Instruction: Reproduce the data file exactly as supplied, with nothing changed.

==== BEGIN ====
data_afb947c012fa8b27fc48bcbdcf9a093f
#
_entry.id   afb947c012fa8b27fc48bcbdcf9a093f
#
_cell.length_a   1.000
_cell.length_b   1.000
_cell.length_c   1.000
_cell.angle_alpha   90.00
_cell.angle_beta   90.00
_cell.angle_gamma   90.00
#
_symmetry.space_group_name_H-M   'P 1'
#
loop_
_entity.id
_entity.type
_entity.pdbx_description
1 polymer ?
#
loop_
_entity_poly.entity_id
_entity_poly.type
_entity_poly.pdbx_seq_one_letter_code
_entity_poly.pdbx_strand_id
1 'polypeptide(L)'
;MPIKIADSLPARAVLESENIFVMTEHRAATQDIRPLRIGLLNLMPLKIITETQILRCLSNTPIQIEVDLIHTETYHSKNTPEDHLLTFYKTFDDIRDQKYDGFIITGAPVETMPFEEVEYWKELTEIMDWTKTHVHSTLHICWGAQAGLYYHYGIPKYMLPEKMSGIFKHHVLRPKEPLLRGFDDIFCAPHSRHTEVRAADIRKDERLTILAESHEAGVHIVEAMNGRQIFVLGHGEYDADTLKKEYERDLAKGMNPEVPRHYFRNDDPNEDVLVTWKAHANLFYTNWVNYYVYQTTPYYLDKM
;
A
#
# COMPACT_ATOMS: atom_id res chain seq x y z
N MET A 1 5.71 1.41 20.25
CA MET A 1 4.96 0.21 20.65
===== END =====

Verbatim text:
data_afb947c012fa8b27fc48bcbdcf9a093f
#
_entry.id   afb947c012fa8b27fc48bcbdcf9a093f
#
_cell.length_a   1.000
_cell.length_b   1.000
_cell.length_c   1.000
_cell.angle_alpha   90.00
_cell.angle_beta   90.00
_cell.angle_gamma   90.00
#
_symmetry.space_group_name_H-M   'P 1'
#
loop_
_entity.id
_entity.type
_entity.pdbx_description
1 polymer ?
#
loop_
_entity_poly.entity_id
_entity_poly.type
_entity_poly.pdbx_seq_one_letter_code
_entity_poly.pdbx_strand_id
1 'polypeptide(L)'
;MPIKIADSLPARAVLESENIFVMTEHRAATQDIRPLRIGLLNLMPLKIITETQILRCLSNTPIQIEVDLIHTETYHSKNTPEDHLLTFYKTFDDIRDQKYDGFIITGAPVETMPFEEVEYWKELTEIMDWTKTHVHSTLHICWGAQAGLYYHYGIPKYMLPEKMSGIFKHHVLRPKEPLLRGFDDIFCAPHSRHTEVRAADIRKDERLTILAESHEAGVHIVEAMNGRQIFVLGHGEYDADTLKKEYERDLAKGMNPEVPRHYFRNDDPNEDVLVTWKAHANLFYTNWVNYYVYQTTPYYLDKM
;
A
#
# COMPACT_ATOMS: atom_id res chain seq x y z
N MET A 1 5.71 1.41 20.25
CA MET A 1 4.96 0.21 20.65